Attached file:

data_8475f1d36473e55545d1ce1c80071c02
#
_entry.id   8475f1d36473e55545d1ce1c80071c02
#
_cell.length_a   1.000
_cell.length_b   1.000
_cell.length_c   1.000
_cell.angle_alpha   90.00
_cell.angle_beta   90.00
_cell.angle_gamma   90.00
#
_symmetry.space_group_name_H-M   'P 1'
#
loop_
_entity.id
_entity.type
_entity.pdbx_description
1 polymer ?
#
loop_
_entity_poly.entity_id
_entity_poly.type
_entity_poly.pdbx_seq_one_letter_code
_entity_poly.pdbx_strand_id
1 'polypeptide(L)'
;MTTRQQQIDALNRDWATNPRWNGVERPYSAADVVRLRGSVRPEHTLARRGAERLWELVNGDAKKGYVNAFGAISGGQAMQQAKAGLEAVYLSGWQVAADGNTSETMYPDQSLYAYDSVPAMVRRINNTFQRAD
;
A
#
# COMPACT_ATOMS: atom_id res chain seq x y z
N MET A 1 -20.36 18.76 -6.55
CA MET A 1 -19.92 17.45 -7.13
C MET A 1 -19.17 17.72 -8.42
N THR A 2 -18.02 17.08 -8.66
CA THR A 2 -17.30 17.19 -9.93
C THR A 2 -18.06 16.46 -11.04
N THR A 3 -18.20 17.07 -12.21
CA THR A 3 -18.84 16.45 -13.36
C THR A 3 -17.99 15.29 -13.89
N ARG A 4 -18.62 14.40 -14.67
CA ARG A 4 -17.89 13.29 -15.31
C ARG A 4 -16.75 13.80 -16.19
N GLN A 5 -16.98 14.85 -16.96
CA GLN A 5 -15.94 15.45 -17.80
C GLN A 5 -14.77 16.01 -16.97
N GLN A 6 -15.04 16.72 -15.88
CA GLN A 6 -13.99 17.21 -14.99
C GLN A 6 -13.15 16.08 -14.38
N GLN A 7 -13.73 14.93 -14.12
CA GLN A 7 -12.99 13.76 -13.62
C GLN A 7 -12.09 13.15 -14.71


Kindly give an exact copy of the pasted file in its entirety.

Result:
data_8475f1d36473e55545d1ce1c80071c02
#
_entry.id   8475f1d36473e55545d1ce1c80071c02
#
_cell.length_a   1.000
_cell.length_b   1.000
_cell.length_c   1.000
_cell.angle_alpha   90.00
_cell.angle_beta   90.00
_cell.angle_gamma   90.00
#
_symmetry.space_group_name_H-M   'P 1'
#
loop_
_entity.id
_entity.type
_entity.pdbx_description
1 polymer ?
#
loop_
_entity_poly.entity_id
_entity_poly.type
_entity_poly.pdbx_seq_one_letter_code
_entity_poly.pdbx_strand_id
1 'polypeptide(L)'
;MTTRQQQIDALNRDWATNPRWNGVERPYSAADVVRLRGSVRPEHTLARRGAERLWELVNGDAKKGYVNAFGAISGGQAMQQAKAGLEAVYLSGWQVAADGNTSETMYPDQSLYAYDSVPAMVRRINNTFQRAD
;
A
#
# COMPACT_ATOMS: atom_id res chain seq x y z
N MET A 1 -20.36 18.76 -6.55
CA MET A 1 -19.92 17.45 -7.13
C MET A 1 -19.17 17.72 -8.42
N THR A 2 -18.02 17.08 -8.66
CA THR A 2 -17.30 17.19 -9.93
C THR A 2 -18.06 16.46 -11.04
N THR A 3 -18.20 17.07 -12.21
CA THR A 3 -18.84 16.45 -13.36
C THR A 3 -17.99 15.29 -13.89
N ARG A 4 -18.62 14.40 -14.67
CA ARG A 4 -17.89 13.29 -15.31
C ARG A 4 -16.75 13.80 -16.19
N GLN A 5 -16.98 14.85 -16.96
CA GLN A 5 -15.94 15.45 -17.80
C GLN A 5 -14.77 16.01 -16.97
N GLN A 6 -15.04 16.72 -15.88
CA GLN A 6 -13.99 17.21 -14.99
C GLN A 6 -13.15 16.08 -14.38
N GLN A 7 -13.73 14.93 -14.12
CA GLN A 7 -12.99 13.76 -13.62
C GLN A 7 -12.09 13.15 -14.71